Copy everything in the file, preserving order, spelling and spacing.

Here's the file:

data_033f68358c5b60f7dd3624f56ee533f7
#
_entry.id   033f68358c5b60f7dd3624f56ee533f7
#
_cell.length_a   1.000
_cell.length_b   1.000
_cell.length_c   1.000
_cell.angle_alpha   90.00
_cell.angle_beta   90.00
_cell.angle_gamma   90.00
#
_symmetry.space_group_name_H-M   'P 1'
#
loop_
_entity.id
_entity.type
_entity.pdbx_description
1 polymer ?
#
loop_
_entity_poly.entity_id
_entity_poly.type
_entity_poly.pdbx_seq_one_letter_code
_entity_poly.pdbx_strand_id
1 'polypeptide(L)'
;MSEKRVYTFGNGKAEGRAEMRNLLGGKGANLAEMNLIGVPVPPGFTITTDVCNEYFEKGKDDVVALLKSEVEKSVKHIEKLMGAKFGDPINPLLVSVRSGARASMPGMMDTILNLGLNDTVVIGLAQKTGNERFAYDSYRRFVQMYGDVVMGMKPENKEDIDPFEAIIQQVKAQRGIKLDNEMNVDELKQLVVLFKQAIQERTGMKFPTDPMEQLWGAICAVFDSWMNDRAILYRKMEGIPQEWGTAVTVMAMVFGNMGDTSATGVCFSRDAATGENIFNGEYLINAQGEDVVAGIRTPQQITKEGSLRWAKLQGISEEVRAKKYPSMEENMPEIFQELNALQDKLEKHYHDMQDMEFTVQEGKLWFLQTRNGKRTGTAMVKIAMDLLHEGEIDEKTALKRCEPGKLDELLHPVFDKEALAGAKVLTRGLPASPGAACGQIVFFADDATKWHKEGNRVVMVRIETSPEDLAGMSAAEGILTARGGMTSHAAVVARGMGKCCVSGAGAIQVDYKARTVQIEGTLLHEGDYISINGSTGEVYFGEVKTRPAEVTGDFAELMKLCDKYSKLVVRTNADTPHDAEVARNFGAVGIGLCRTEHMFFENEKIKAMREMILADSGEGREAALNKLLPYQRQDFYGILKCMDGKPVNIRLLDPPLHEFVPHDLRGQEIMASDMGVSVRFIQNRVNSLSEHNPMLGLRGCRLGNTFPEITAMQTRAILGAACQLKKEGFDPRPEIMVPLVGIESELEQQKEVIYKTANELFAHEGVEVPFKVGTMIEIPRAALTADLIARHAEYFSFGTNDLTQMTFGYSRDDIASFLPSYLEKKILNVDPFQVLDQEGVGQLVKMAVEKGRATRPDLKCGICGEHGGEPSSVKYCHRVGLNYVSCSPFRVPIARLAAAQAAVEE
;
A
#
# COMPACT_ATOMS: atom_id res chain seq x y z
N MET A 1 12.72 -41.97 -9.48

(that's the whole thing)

data_033f68358c5b60f7dd3624f56ee533f7
#
_entry.id   033f68358c5b60f7dd3624f56ee533f7
#
_cell.length_a   1.000
_cell.length_b   1.000
_cell.length_c   1.000
_cell.angle_alpha   90.00
_cell.angle_beta   90.00
_cell.angle_gamma   90.00
#
_symmetry.space_group_name_H-M   'P 1'
#
loop_
_entity.id
_entity.type
_entity.pdbx_description
1 polymer ?
#
loop_
_entity_poly.entity_id
_entity_poly.type
_entity_poly.pdbx_seq_one_letter_code
_entity_poly.pdbx_strand_id
1 'polypeptide(L)'
;MSEKRVYTFGNGKAEGRAEMRNLLGGKGANLAEMNLIGVPVPPGFTITTDVCNEYFEKGKDDVVALLKSEVEKSVKHIEKLMGAKFGDPINPLLVSVRSGARASMPGMMDTILNLGLNDTVVIGLAQKTGNERFAYDSYRRFVQMYGDVVMGMKPENKEDIDPFEAIIQQVKAQRGIKLDNEMNVDELKQLVVLFKQAIQERTGMKFPTDPMEQLWGAICAVFDSWMNDRAILYRKMEGIPQEWGTAVTVMAMVFGNMGDTSATGVCFSRDAATGENIFNGEYLINAQGEDVVAGIRTPQQITKEGSLRWAKLQGISEEVRAKKYPSMEENMPEIFQELNALQDKLEKHYHDMQDMEFTVQEGKLWFLQTRNGKRTGTAMVKIAMDLLHEGEIDEKTALKRCEPGKLDELLHPVFDKEALAGAKVLTRGLPASPGAACGQIVFFADDATKWHKEGNRVVMVRIETSPEDLAGMSAAEGILTARGGMTSHAAVVARGMGKCCVSGAGAIQVDYKARTVQIEGTLLHEGDYISINGSTGEVYFGEVKTRPAEVTGDFAELMKLCDKYSKLVVRTNADTPHDAEVARNFGAVGIGLCRTEHMFFENEKIKAMREMILADSGEGREAALNKLLPYQRQDFYGILKCMDGKPVNIRLLDPPLHEFVPHDLRGQEIMASDMGVSVRFIQNRVNSLSEHNPMLGLRGCRLGNTFPEITAMQTRAILGAACQLKKEGFDPRPEIMVPLVGIESELEQQKEVIYKTANELFAHEGVEVPFKVGTMIEIPRAALTADLIARHAEYFSFGTNDLTQMTFGYSRDDIASFLPSYLEKKILNVDPFQVLDQEGVGQLVKMAVEKGRATRPDLKCGICGEHGGEPSSVKYCHRVGLNYVSCSPFRVPIARLAAAQAAVEE
;
A
#
# COMPACT_ATOMS: atom_id res chain seq x y z
N MET A 1 12.72 -41.97 -9.48